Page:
When Mac OS X was in development, Apple knew that what they were coding was a very different beast from the classic Mac OS. While Mac OS 9 was not a bad OS, per se, there were obvious limitations which betrayed its age. Its multi-tasking had been added in System 7, being tacked-on as MultiFinder in System 6. Its memory protection was woefully inadequate. Crashes were common. Something had to be done.
Rhapsody, the heavily NeXTSTEP-influenced OS which evolved into Mac OS X, was incompatible with old Mac OS applications. These applications could be ported to Rhapsody using the Carbon API, which was successfully used in the final Mac OS X, but however would it run non-'carbonised' legacy applications? The Mac had a software library spanning back over 15 years, and Apple could hardly toss that all aside.
The solution was what Apple termed the 'Blue Box', in contrast to the 'Yellow Box' which was Rhapsody's own native environment. The Blue Box could be launched on startup, on demand, or when a Mac OS application was launched, and would boot a copy of Mac OS 8 from within Rhapsody in which to run the program. Obviously, this required an installed copy of OS 8 to exist on the system, but if the user needed to use their legacy software, they could from within Rhapsody. One great advantage of this was that, as the Blue Box existed as a process within Rhapsody, it was protected from the rest of the system; if a program running within the Blue Box crashed, instead of taking the entire system with it, it would simply crash the Blue Box.
Rhapsody never shipped, beyond a few Developer Previews, but was instead absorbed into the Mac OS X project. Rhapsody became the code-name for Mac OS X Server 1.0, which was released with the same Platinum appearance theme as Mac OS 8 (and the Rhapsody Developer Previews). Mac OS X continued to be worked on, becoming Apple's next-generation consumer operating system. With Mac OS 9's software library continuing to grow, there was just as big a need for this software to be executable within OS X as before, if not greater. The Blue Box was polished and refined, and was revealed to the world as Classic.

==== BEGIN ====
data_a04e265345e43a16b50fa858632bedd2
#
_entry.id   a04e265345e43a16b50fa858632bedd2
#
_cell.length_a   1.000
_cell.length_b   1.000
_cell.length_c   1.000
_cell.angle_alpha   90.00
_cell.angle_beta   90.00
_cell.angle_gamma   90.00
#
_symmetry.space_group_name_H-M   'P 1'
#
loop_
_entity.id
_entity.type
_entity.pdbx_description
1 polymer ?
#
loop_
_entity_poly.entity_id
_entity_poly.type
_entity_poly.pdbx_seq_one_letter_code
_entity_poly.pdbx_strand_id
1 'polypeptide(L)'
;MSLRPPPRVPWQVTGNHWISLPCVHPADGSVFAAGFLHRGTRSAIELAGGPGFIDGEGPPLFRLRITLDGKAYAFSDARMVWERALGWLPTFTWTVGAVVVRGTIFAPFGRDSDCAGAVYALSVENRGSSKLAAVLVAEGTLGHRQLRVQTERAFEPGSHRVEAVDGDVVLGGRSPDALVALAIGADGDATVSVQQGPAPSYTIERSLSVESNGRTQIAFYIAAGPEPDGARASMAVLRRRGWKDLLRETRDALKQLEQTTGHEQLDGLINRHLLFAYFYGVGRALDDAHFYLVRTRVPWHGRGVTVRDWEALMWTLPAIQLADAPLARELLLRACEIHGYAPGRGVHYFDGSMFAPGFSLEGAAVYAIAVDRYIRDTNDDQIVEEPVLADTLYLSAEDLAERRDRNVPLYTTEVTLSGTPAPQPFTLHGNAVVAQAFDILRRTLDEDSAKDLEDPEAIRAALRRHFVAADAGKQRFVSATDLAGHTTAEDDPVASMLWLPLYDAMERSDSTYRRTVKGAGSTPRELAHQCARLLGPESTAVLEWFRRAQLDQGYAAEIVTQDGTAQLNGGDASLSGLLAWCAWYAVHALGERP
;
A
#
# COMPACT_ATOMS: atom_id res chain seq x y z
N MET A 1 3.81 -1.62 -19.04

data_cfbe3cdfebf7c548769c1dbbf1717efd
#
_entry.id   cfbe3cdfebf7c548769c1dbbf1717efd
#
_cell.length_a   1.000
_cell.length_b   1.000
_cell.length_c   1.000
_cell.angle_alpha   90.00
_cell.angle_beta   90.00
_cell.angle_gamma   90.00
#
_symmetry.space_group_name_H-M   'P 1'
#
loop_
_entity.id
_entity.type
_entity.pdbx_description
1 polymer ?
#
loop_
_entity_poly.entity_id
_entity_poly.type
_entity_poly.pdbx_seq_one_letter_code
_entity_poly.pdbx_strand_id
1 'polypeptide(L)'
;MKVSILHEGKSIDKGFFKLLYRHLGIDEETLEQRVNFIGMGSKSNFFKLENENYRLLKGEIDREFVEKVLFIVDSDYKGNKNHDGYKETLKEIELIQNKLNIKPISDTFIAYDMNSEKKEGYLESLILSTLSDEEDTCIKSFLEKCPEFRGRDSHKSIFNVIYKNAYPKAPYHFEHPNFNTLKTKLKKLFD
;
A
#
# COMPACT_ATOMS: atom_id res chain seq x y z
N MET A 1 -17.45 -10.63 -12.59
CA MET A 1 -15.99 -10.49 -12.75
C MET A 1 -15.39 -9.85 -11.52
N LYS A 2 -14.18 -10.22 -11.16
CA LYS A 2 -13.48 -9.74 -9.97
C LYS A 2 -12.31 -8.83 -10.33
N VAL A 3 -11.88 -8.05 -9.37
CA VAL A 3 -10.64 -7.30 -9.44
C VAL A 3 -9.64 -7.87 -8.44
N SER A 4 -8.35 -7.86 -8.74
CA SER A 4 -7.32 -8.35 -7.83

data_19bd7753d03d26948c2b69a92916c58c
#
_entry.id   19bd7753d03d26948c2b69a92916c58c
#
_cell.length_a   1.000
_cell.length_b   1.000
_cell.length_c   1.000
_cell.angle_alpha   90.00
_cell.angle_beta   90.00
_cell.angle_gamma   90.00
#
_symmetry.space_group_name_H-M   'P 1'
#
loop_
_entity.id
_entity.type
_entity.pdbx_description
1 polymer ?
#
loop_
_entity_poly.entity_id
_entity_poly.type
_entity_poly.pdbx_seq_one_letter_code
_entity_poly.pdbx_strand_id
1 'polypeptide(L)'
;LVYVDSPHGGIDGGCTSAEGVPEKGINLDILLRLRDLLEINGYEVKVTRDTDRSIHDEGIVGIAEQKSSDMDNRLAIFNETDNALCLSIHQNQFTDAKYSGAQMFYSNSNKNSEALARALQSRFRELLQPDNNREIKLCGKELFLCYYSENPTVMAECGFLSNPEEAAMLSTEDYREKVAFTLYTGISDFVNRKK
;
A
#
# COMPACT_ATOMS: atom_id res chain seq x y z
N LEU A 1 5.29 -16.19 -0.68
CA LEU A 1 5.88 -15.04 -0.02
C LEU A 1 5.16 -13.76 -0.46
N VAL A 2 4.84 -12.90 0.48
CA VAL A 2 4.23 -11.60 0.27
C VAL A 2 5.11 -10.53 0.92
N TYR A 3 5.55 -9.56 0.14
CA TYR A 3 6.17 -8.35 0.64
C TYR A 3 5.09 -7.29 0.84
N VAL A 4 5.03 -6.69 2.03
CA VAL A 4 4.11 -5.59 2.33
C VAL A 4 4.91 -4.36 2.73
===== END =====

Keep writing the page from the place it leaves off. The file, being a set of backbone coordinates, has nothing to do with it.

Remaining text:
Classic is the Blue Box, but updated to work with Mac OS 9. Or rather, Mac OS 9 is updated to work from within Classic; several key files are added to an OS 9 system folder in order to render it usable. (The process name for Classic reveals its roots, being called the TruBlueEnvironment.) As with Rhapsody, Classic can be asked to launch on log-in, can be manually launched (from either the Classic panel in System Preferences, or by running Classic.app) or will automatically launch when a legacy program is run.
As Classic starts up, it shows a progress bar in a window which disappears as soon as Mac OS 9 has booted. This window can be expanded by clicking the downwards arrow, revealing a scaled window showing the actual OS 9 boot sequence! Starting with the traditional Happy Mac, the boot image will appear (showing the Mac OS version number and the Mac OS smiling faces logo), and INITs will appear at the bottom as they would when booting Mac OS 9 itself. As soon as it has finished loading, this window will disappear and Classic will remove itself from the Dock. (You can keep its icon in the Dock if you wish by clicking and holding on it - you can then select "Keep in Dock" from the resultant menu). If Classic was invoked by running a program, that program will then appear on screen, and if launched from System Preferences can be asked to run without extensions, as if you were booting while holding Shift. The desktop can be rebuilt from here, too.
Programs running within Classic keep their Apple Platinum appearance. The menu bar at the top of the screen will also revert to Apple Platinum, seeing the return of the classic Apple menu and Application Menu which work in exactly the same way as they would under 'true' OS 9. They also appear in the Mac OS X Dock, and can be switched to from there. From the Application menu, you can switch to any currently running program — both those Classic and native OS X. (Switching to the Finder, alas, switches to the Mac OS X finder.) Running Apple System Profiler will show the system to be running whatever version of Mac OS 9 Classic is set to boot from, and will reveal the Gestalt ID and Model Name to be "Classic version x.x" and "Classic Mac OS Compatibility", respectively. (x.x will be the build number of Classic.)
Classic was intended to help the transition from Mac OS 9 to Mac OS X, and is slowly being phased out. Apple no longer ship any computers capable of booting from OS 9 and are removing Mac OS 9 System Folders from their new machines. The classic Mac OS's days are officially over, Steve Jobs having given it a funeral on-stage, and soon will be gone forever — Classic will no longer function on the new, Intel-based Macs which Apple will begin shipping from 2006, nor does it work in Mac OS X 10.5 (Leopard).